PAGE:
District of Columbia proposes joint DC-VA-MD sales take hike to help fund Metro; gubernatorial panel proposes methods to end multi-generational poverty; changes to state’s new craft beer laws could be brewing; Baltimore County schools to cut spring break, observe Jewish holidays; Democrat Gavin Buckley beats Republican incumbent Mike Pantelides in Annapolis mayor’s race; Democrats also sweep Frederick city mayor, alderman races; Montgomery County Council passes $15 minimum wage bill, again; and Baltimore County orders more – but not enough — ballot scanners.
National Harbor again tops casino take as Horseshoe dips once more; Baltimore County’s school board to vote on school calendar that would keeps schools open on two Jewish holidays; Attorney General Frosh asks Supreme Court to reject the redistricting challenge; in Part 1 of a series, immigrants are changing the face of Maryland; Maryland lawmakers sue for financial information on Trump hotel; Annapolis goes to the polls today to vote on mayor’s race; and Montgomery Council to vote on minimum wage hike.
Maryland’s disabilities administration outlines revamping of billing system; Democrats call several affluent Maryland communities “ground zero” for tax hit; Attorney General Frosh joins three other states in opposing Sinclair Broadcast’s takeover of Tribune Media; state treasurer asks court to dismiss lawsuit brought by two Hogan appointees; on the Eastern Shore, few doctors sign up to administer medical marijuana; former Rockville mayor to run for Montgomery County exec; two political aides to seek House of Delegates seats for District 15; in race for Annapolis mayor, spending reaching an all-time high; former Gov. O’Malley, says one analysis, should not be counted out in presidential race; and Baltimore County ignores federal request to hold immigrant inmates longer than sentences.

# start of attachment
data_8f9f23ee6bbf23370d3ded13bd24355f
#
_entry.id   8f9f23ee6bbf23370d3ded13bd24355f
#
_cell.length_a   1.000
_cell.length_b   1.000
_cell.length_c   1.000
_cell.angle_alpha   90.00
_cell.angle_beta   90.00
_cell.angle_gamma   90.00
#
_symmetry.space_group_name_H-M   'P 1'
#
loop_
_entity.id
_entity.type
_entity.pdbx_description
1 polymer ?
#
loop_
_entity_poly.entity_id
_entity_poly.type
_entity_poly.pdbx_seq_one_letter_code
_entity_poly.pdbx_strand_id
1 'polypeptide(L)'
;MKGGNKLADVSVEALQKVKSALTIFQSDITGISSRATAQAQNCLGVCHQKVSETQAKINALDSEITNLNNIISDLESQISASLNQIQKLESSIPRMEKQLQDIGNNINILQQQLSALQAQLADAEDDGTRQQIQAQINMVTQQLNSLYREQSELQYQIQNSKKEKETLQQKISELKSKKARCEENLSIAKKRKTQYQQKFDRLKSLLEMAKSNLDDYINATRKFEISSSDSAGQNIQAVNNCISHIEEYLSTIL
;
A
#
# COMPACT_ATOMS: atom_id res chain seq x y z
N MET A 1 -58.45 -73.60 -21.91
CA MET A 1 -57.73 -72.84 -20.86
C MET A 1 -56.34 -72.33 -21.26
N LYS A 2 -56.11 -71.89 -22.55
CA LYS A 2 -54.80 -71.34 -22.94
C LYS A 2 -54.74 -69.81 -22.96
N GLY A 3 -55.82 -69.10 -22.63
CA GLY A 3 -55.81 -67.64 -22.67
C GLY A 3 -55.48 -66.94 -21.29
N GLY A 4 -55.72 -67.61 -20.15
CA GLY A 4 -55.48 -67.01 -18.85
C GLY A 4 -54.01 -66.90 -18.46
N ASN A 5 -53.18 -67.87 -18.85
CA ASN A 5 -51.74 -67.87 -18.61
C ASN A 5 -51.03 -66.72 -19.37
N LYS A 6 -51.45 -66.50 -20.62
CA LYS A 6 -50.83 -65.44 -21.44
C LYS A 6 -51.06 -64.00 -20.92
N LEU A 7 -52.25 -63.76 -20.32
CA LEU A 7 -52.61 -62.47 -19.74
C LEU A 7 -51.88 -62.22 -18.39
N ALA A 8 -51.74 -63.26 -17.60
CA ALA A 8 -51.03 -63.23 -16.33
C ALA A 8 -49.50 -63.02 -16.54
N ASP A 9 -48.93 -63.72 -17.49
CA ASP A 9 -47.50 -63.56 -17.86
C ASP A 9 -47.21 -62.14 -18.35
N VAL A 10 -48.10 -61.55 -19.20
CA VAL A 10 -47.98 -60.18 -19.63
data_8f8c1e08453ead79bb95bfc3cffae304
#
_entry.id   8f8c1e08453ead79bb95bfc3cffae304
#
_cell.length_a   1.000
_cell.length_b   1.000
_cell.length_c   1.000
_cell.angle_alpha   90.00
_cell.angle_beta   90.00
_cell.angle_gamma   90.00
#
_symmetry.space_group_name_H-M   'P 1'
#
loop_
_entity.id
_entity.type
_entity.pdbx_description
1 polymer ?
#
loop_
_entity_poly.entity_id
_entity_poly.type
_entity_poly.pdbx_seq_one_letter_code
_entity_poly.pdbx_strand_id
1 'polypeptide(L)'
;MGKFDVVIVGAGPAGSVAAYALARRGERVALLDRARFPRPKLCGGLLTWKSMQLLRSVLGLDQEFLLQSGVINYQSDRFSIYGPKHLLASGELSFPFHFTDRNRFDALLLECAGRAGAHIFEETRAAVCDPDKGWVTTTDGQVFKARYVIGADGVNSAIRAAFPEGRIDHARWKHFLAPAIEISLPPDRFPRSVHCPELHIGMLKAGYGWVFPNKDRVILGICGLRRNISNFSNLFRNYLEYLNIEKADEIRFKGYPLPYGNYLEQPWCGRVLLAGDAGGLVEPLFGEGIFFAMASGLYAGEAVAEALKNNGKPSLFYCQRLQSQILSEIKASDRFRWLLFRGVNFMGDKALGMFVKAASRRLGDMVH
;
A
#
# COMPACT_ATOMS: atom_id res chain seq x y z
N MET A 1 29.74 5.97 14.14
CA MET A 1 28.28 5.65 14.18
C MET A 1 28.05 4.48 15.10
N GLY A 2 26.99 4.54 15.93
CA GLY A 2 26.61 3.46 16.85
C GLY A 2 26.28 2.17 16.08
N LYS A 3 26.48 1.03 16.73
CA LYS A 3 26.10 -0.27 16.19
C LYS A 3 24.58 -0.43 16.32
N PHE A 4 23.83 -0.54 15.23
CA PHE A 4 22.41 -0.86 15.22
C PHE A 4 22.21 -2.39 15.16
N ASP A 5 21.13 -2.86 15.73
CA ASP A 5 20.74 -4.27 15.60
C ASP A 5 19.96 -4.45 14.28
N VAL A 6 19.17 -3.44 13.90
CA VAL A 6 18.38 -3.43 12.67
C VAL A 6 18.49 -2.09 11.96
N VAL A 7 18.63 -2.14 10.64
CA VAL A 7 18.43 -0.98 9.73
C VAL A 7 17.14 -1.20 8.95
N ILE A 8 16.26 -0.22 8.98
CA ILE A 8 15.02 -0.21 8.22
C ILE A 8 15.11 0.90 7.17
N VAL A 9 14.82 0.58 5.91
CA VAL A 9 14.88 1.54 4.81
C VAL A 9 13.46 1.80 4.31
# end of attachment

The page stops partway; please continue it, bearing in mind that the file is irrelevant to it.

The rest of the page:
After CSX refuses to help fund Howard Street Tunnel expansion, Gov. Hogan says state will go back to the drawing board to try to get it done; maneuver to push Gov. Hogan’s plan to fund Metro draws criticism from Virginia, D.C.; Hogan to ask lawmakers to set standards for computer science training in public schools, particularly targeting girls; under Hogan, MDE takes a softer approach to getting polluters to comply with state regulations; President Trump signs bill to honor Frederick Douglass; U.S. Sen. Van Hollen to back Rushern Baker for governor; and Arundel County exec helps fund PAC that issues offensive fliers in race for Annapolis mayor.
CSX kills plan to expand Howard Street tunnel, prompting state to cancel federal funding request; Board of Public works delays decision on contract for Baltimore city child support services; state reduces Little Choptank oyster restoration project goals; Garrett County’s free community college model seems to be working; Councilwoman Vicki Almond announces run for Baltimore County executive; first Democrat enters race for District 15 delegate; President Trump taps nominee to replace Rod Rosenstein as Maryland state’s attorney; Russian Facebook ad targeted Maryland after Freddie Gray riots; and retired Carroll County resident to run for president as an independent.